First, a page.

Understand how Xf moves, and the patterns of its movement in systemic (grape, blackberry) and non-systemic (willow) plant hosts using microscopy. We concentrated our studies of the patterns of colonization of plants by Xf during the past year, on using high magnification scanning electron microscopy (SEM) to document how Xf systemically colonizes the xylem of grape and symptomless plant hosts. As reported previously, platinum-gold vapor staining of freeze-dried tissues, followed by high magnification SEM (HMSEM), allowed us to visualize thread-like attachment structures on Xf cells that we tentatively have identified as bacterial fimbriae. The EM lab at Berkeley has had continuing problems with the chamber needed to coat (stain) specimens for HMSEM, which postponed and then greatly delayed our progress in further studies needed to estimate how common and under what conditions these structures occur. For example, we have not seen these fimbriae-like structures in Xf cells grown in culture. In addition to fimbriae-like structures, we noted that Xf colonization of grape resulted in interconnected networks of amorphous strands to which many of the bacteria adhered. We speculate that these structures are what results from freeze-drying (critical point fixation) the plant samples to be examined. This aspect of the project is now being further explored by a grant begun late last year to Lindow and Purcell at UC Berkeley on bacterial attachment. Under the new grant, mutants of Xf are being generated that target particular genes, such as those presumed through gene sequence homology to code for fimbrial proteins. Progress was made by Helene Feil in the Lindow lab at UC Berkeley to develop GFP-mutants by developing a method of homologous recombination to target specific genes into Xf. This also would enable the systematic production of mutants to explore gene function in Xf.We still need to further examine the behavior of Xf in symptomless, systemic and non-systemic hosts. Our results to date indicate that willow is a poor choice of a non-systemic host for experimental studies because it is very difficult and time-consuming (and thus also expensive) to find plant cells colonized by Xf. The number of colonized cells in willow was very low, even when we examined restricted insect inoculation of leaf veins to a very small region. However, our studies revealed that xylem cells in willow that are colonized by Xf are completely filled by the bacterium. This answered one question about how Xf colonizes non-systemic host plants. Other species of non-systemic host plants should be examined to test the generality of our findings, but we intend this final year of funding under the joint project to concentrate on systemic hosts such as tobacco. We can easily and reliably infect tobacco, and we so far have found no evidence for the occurrence of a visible matrix or network in tobacco that is characteristic of systemic populations of Xf in grape. One of our objectives in further examining symptomless systemic hosts is to seek further evidence that symptoms may be due to the formation of a bacterial matrix with Xf infections rather than the simple plugging of xylem vessels with bacterial cells alone. This work also may provide clues to help identify any plant signals or processes that might induce or enable matrix formation by Xf cells. Â§ Understand how temperature influences the movement and survival of Xf and the incidence and/or severity of PD. Continuing research on temperature effects will be concentrated on how ambient temperatures affect the growth and movement of Xf in weeds, for which we have preliminary data from ongoing studies this winter. Three cool-weather alternate systemic hosts of Xf are fava bean, prickly lettuce, and poison hemlock. Summer annuals, which we propose using to examine Xf colonization at warm temperatures, are common cocklebur, common sunflower, and annual bur-sage. Prickly lettuce can also be used in the tests of high temperatures, since it persists in the field throughout the summer. Results from December 2001 and January 2002 are described and are currently underway in Bakersfield to examine the effects of winter temperatures on Xf and systemic movement in fava bean, prickly lettuce and poison hemlock. Results shown are for the first three weeks of growth in the greenhouse at an average temperature of 25°C (+/- 5°C) and field average of 9°C (range 3 to 13°C). Xylella was recovered from 40%of plants grown in the field (17 of 43 inoculation sites) and 51%of plants grown in the greenhouse (21 of 41 inoculation sites). However, initial indications are that bacterial populations were lower, and there was less systemic movement of the bacteria for field-grown plants compared to greenhouse-grown plants.Â§ Determine whether vegetation barriers between riparian areas and vineyards and/or insecticide-treated â€œtrap cropsâ€ on the ends of vineyard rows can reduce the incidence of PD. Our findings that the systemic insecticide imidacloprid (Provado, Bayer Corp.) did not rapidly kill adult blue-green sharpshooters (BGSS) or GWSS required a re-evaluation of this approach. Instead of Admire, a soil-applied form of imidacloprid, we have applied the Provado formulation of imidacloprid for foliar applications at 2-week intervals during April-May. As was true of 2000, trap catches of BGSS were low in 2001, but each of 3 replicates of treated and control plots at the experimental site were mapped for PD and monitored during the season for BGSS. So far the incidence both of BGSS and PD has been very low in these young (third year) vines.Â§ Determine the epidemiological role of seasonal fluctuations of Xylella fastidiosa populations in riparian host plants of the North Coast. The objective of this research is to determine how populations of the Pierce’s Disease (PD) bacterium, Xylella fastidiosa (Xf), behave in five riparian hosts over time. A replicated field experiment was initiated at three commercial vineyards in Napa County, CA, to measure Xf populations in five riparian plant species: Vitis californica (California grape), Rubus ursinus (California blackberry), Rubus discolor (Himalayan blackberry), Sambucus mexicana (blue elderberry), and Vinca major (periwinkle). All five species are known hosts of Xf and its vector, Graphocephala atropunctata (blue-green sharpshooter, BGSS). All five species are listed as prime candidates for removal in the Information Manual for Riparian Vegetation Management for Pierce’s Disease in North Coast California Vineyards. In June 2001, individuals of the five plant species were inoculated with a local strain of Xf by placing a drop of a suspension of cultured Xf cells on a stem and piercing the stem with a pin beneath the suspension. In mid summer and early fall, Xf populations were estimated in petioles located immediately distal to stem inoculation sites by culturing on selective media. Populations of Xf reached detectable levels in California blackberry, blue elderberry, and California grape by mid summer and increased by early fall. Xf was not detected in periwinkle until early fall, when populations were found to be as high as that of California blackberry, blue elderberry, and California grape. Increased flight activity of young adult BGSS, which peaks in mid summer and remains high through early fall, may contribute to spread of Xf from infected California blackberry, blue elderberry, periwinkle, and California grape to adjacent vineyards. This may not contribute to increased disease incidence in adjacent vineyards within the same growing season, since canes that become infected late in the growing season are pruned out the following winter. However, adult BGSSs that acquire Xf from California blackberry, blue elderberry, periwinkle, and California grape in mid summer/early fall and survive the winter are still capable of spreading Xf to vineyards the following spring. We will continue to collect petioles from inoculated plants and monitor Xf populations until spring 2004. We are especially interested in determining if Xf overwinters in Himalayan blackberry, blue elderberry, and California grape (California blackberry and periwinkle are known overwintering hosts). Overwintering hosts likely play an important role in the epidemiology of PD in providing a source of bacteria for spring infections, especially near vineyards where infective adult BGSS do not survive the winter. Xf was not detected in inoculated Himalayan blackberry in mid summer or early fall. Based on past research, we expected to detect Xf in Himalayan blackberry at both times. Differences in our results, with respect to results of past research, may be due to differences in inoculation method, Xf strain, and/or environment.Â§ Evaluate plant micronutrients and antibiotics as potential bactericides for elimination of Xylella fastidiosa (Xf) in grapevines and determine the efficacy of using micronutrients and antibiotics to cure Xf-infection in field-grown grapevines.Symptom evaluation data from the 8-year-old Merlot vineyard in Napa suggests that the most effective mode of treatment delivery is to directly inject the materials in a gel-like matrix into the vines cordon. Foliar treatments must first be taken into the plant to become systemic, and the concentration of material that actually makes it into the xylem is going to be much lower than the concentration at the plant surface. D.P. screws place the treatments within the xylem, but only a small area of exposure is produced and materials must be taken up by xylem passing through the cotton pellet. Drill/injection seems to result in a more efficient uptake, possibly due to the increase in xylem surface area exposure created by drilling completely through the vine. The agarose matrix also creates a continuous bridge for xylem passing from below the application site to plant parts above. The difference in efficacy between Streptomycin applied as a DP screw and as a drill/injection further strengthens this argument.Micronutrients (zinc, manganese, and copper) applied as direct injections and at higher rates than labeled for micronutrient deficiencies appear to have the potential of creating an unfavorable environment for Xf. This is evident in the 8-year-old Merlot vineyard in Napa where these micronutrients produced disease ratings up to 50%lower than ratings recorded for untreated controls when applied as a direct injection.Severe pruning continues to give initial positive growth response in the summer after the vine is severely pruned in the preceding winter. The low disease ratings recorded in the fall 2001 for 6-year-old Merlot vines in Napa pruned in February of that year coincide with similar results recorded during the fall of 2000 for 8-year-old vines pruned early in the 2000 season (see 2000 Progress Report). Pruning a cordon to within 6 to 8-in. of the graft union allows a previously infected vine to send up a new shoot that will be trained into a cordon that is free of xylem blockage. Ideally, this new shoot can then be treated prophylactically to avoid re-infection.Prophylactic trials are located in both northern and southern California. Of trials evaluating all treatments, two are located in Temecula, CA and four are located in the Napa Valley. An additionally vineyard in Temecula has been treated with the three systemic acquired resistance (SAR) inducers included in the prophylactic treatments. Two additional trials containing all treatments except the Rezist/Stabilizer are located in the Santa Cruz Mountains.From the preliminary data obtained in this experiment, copper amino acid chelate shows the most potential in raising the level of available metallic ions that may negatively affect the growth of Xf of all the metal-amino acid chelates that were tested. This information is unfortunate due to the significant level of phytotoxicity that the copper amino acid chelate causes when applied as a foliar spray to grapevines. These results also bring into question the results obtained from nutrient analyses of xylem sap collected from Cabernet and Thompson Seedless vines treated with zinc, manganese, and copper amino acid chelates that showed that very significant increases in the concentration of these metal ions after foliar applications of zinc and manganese chelates (see 2000 Progress Report). Zinc and manganese amino acid treatments, although shown to raise microelement levels in grapevine xylem to concentrations that would be theoretically inhibitory to Xf, may not produce metallic ion concentrations that are actually toxic to Xf en planta. It is possible that the chelated ions are not free to act as bactericides against Xf cells in the xylem. Experiments designed to test bactericidal properties of xylem sap extracted from a prophylactically treated vine are now being performed in order to develop a standard protocol for screening potential bactericides en planta.Â§ Isolate and identify endophytic bacteria that systemically colonize grapevine. Develop methods to genetically transform grape endophytes to express anti-Xf peptides.We were very pleased that the results of grapevine inoculation showed that many of the bacterial isolates could multiply and move in grapevine xylem vessels. Additional endophytes collected from field isolations will continue to be screened for systemic movement within grapevine as well as natural antagonism to Xf. In the future, grapevines that were inoculated with endophytes that were recovered at least 6cm above or 6 cm below the point of inoculation will be re-sampled to find out how far the endophyte actually moved within the 4 week period. We find the results of this subset of data promising. Large scale processing of the more than 600 endophytes collected over the past three years is currently under way. We will also be screening non-tumorogenic strains of Agrobacterium vitis acquired from Thomas Burr at Cornell University, and a Bacillus species obtained from Ken Eastwell at Washington State, Prosser, WA for systemic movement in grapevine as well as antagonism to Xf.Â§ Develop transformation/transposon mutagenesis systems for Xf and use Xf mutants to identify potential pathogenicity, movement or insect transmission genes.Understanding the complex interactions between the plant, pathogen, and insect vector is imperative for the development of effective disease controls. Recently, the complete genome sequence of a citrus strain of Xylella. Fastidiosa (Xf) was determined (Simpson et al., 2000). Analysis of its genome revealed important information on potential plant pathogenicity and insect transmission genes. However, more than half (53%) of the identified ORFs in X. fastidiosa encode proteins with no assignable function. In addition, some of the putative gene functions assigned on the basis of sequence homology with other prokaryotes may be incorrect. In order to identify and understand the function of X. fastidiosa genes, it is imperative to develop techniques to knock out and complement putative Xf pathogenicity or transmission genes.Â§ Genetics of XF Resistance.The following objectives are currently underway and described in detail in the annual report:1. Complete analysis of a series of crosses (Design II mating scheme) allowing the quantitative inheritance of Xf resistance to be evaluated.. Complete a genetic map of a Vitis rupestris x Muscadinia rotundifolia seedling population using AFLP (amplified fragment length polymorphism) markers to allow the identification of DNA markers to Xf resistance and eventual identification of Xf resistance genes and their genetic engineering into vinifera cultivars. 200hi3. Utilize genetic markers to Xf resistance to accelerate the introgression of Xf resistance into table, raisin and wine grapes.4. Develop DNA markers from resistance sources other than M. rotundifolia for use in breeding table, raisin and wine grapes through the development of additional mapping populations and the bulk segregant analysis of DNA markers. Â§ Xylem Fluid Chemistry Mediation of PD Resistance.Our primary objective was to establish the effects of xylem chemistry on the resistance/susceptibility of Vitis to Pierce’s Disease. In 2001, we determined seasonal changes in the xylem chemistry of a wide variety of Vitis genotypes that expressed differential rates of Xylella fastidiosa (Xf) susceptibility. Chemical differences between Vitis genotypes were pronounced, and also changed greatly throughout the year. Moreover, we established that even short-term exposure to xylem fluid caused differential growth habits and colony formation in subsequent Xylella growth. Xf exposed to the xylem fluid from susceptible genotypes of Vitis formed significantly larger colonies than bacteria exposed to resistant genotypes. Large colony formation may be critical to expression of Xf virulence, as Xf typically can survive and persist in resistant Vitis genotypes; it simply does not form large colonies that adhere to xylem walls and eventually occlude xylem vessels.We developed a simplified in vitro diet for Xf that suggests that certain strains of Xf may not be as “fastidious” in nutritional requirements as once thought. Xf developed (and flourished) with the only organic sources being a non-amino source of nitrogen and one of each of three primary organic compounds found in xylem fluid (1 amino acid, 1 organic acid and 1 carbohydrate). Xylella was able to persist with the non-amino nitrogenous compound as the sole organic source, but we found each of the main xylem constituents to play a major role in the formation of large colonies.We completed an extensive database looking at xylem chemistry throughout the year on a large variety of alternative (non-Vitis) host plants and compared these to rates of Xf infection. The statistical analysis is now being completed to determine if resistance mechanisms are the same for other host species as for Vitis, and to further our knowledge of alternative hosts that may be important in the spread of Xf. Lastly, we completed our study on naturally occurring peptides with high antimicrobial activity (lytic peptides). We identified the lytic peptides most lethal to Xf, and also examined how stable they will be in xylem fluid. These compounds may eventually be incorporated in control strategies for Xf via genetic engineering or direct application of compounds into the xylem fluid.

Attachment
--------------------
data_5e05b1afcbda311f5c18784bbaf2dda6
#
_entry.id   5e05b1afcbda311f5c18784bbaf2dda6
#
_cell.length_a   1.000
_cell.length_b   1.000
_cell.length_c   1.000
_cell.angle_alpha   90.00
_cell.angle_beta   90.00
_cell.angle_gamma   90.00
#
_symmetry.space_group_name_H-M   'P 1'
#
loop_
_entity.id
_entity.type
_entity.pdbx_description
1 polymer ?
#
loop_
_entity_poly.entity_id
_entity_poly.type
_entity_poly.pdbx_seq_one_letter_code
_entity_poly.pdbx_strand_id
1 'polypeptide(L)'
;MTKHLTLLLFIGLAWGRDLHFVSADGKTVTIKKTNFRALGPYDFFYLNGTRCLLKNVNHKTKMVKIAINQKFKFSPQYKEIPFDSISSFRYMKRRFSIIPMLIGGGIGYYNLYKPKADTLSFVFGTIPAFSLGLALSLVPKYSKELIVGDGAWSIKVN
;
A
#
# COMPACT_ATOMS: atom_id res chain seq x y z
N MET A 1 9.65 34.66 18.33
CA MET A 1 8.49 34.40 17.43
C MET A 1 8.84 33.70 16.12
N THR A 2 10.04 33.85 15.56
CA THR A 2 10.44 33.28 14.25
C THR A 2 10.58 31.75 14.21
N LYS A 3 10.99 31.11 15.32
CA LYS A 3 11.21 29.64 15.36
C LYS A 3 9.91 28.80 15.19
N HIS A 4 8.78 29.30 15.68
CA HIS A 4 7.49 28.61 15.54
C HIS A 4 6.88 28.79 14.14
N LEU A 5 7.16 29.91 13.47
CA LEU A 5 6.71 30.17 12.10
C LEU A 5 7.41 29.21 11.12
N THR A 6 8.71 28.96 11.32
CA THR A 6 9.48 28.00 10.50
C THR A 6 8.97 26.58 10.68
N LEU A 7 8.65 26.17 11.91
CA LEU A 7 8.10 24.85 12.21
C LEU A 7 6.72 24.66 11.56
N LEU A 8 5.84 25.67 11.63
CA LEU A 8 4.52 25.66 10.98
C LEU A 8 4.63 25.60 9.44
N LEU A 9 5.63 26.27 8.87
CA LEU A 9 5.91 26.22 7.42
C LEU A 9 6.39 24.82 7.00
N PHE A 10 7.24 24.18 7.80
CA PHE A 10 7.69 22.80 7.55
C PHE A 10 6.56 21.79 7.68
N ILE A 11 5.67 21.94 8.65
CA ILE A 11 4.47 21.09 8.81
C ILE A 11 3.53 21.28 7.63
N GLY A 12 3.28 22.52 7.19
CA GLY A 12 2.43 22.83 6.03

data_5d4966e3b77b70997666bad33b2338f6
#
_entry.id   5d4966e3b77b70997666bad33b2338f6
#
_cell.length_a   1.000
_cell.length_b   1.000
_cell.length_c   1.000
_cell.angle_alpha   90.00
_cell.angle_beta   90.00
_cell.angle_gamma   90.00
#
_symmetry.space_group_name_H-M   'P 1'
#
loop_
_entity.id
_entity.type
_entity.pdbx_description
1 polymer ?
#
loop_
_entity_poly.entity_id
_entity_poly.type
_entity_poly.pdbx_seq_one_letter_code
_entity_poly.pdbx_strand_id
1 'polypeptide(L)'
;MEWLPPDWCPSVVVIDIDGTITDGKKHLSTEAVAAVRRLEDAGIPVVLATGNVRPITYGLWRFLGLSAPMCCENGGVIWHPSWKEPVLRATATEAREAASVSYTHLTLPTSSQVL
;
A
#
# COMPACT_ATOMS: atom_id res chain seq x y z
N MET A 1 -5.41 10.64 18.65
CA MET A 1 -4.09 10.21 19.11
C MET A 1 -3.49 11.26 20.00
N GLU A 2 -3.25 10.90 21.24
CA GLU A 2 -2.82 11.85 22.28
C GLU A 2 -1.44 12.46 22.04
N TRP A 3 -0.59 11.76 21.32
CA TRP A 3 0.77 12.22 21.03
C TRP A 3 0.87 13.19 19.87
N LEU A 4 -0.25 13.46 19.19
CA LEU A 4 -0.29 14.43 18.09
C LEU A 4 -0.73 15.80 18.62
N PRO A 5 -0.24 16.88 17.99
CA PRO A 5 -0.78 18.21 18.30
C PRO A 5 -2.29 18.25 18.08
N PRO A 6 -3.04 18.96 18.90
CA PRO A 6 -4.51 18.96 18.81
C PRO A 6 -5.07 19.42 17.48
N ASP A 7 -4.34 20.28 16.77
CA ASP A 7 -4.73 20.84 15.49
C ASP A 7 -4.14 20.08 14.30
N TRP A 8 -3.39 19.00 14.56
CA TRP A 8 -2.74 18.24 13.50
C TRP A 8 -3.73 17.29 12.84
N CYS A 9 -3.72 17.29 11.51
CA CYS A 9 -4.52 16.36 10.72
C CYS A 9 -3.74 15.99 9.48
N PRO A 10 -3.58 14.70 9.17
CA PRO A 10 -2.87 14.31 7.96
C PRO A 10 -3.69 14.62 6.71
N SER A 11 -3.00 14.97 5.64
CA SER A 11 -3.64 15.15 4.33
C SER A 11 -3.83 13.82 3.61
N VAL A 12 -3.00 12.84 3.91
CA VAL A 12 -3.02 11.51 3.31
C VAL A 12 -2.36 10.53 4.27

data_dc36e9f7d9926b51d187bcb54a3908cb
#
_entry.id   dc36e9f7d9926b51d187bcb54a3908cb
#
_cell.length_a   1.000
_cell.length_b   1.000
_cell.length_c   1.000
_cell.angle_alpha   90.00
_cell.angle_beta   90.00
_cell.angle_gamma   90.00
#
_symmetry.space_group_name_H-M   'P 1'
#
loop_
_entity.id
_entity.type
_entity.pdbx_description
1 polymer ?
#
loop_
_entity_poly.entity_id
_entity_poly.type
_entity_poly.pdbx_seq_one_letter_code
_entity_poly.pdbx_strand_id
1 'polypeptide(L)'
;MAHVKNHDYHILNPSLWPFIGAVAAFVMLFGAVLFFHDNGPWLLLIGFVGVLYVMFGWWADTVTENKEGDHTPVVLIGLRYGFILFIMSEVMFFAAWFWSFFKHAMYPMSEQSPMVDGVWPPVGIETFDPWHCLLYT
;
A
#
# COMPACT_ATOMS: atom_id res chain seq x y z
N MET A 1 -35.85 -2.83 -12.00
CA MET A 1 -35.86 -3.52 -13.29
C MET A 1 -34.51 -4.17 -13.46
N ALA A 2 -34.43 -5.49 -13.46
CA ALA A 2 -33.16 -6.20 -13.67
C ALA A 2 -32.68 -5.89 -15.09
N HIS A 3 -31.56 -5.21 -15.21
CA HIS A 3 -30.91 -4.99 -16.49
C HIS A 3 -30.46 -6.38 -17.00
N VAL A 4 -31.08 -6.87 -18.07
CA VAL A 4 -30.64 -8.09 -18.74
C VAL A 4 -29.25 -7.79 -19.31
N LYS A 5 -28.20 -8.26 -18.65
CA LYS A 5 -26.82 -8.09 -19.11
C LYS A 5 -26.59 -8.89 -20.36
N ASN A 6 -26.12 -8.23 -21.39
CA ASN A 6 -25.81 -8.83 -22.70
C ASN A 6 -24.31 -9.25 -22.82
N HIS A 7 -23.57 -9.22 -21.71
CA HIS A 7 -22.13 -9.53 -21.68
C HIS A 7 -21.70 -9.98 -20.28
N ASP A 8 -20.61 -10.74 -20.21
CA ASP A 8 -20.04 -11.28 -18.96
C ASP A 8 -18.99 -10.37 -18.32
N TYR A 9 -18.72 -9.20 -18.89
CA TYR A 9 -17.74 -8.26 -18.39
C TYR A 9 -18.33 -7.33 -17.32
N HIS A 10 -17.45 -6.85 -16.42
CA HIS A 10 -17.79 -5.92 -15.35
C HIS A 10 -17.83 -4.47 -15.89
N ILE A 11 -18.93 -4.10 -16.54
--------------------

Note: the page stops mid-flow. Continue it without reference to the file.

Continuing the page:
/wp-content/uploads/2017/09/AFV-Header-Logo.png 0 0 AVF /wp-content/uploads/2017/09/AFV-Header-Logo.png AVF2002-10-17 09:53:542019-01-22 17:51:17Biological, Cultural, and Chemical Management of Pierce’s Disease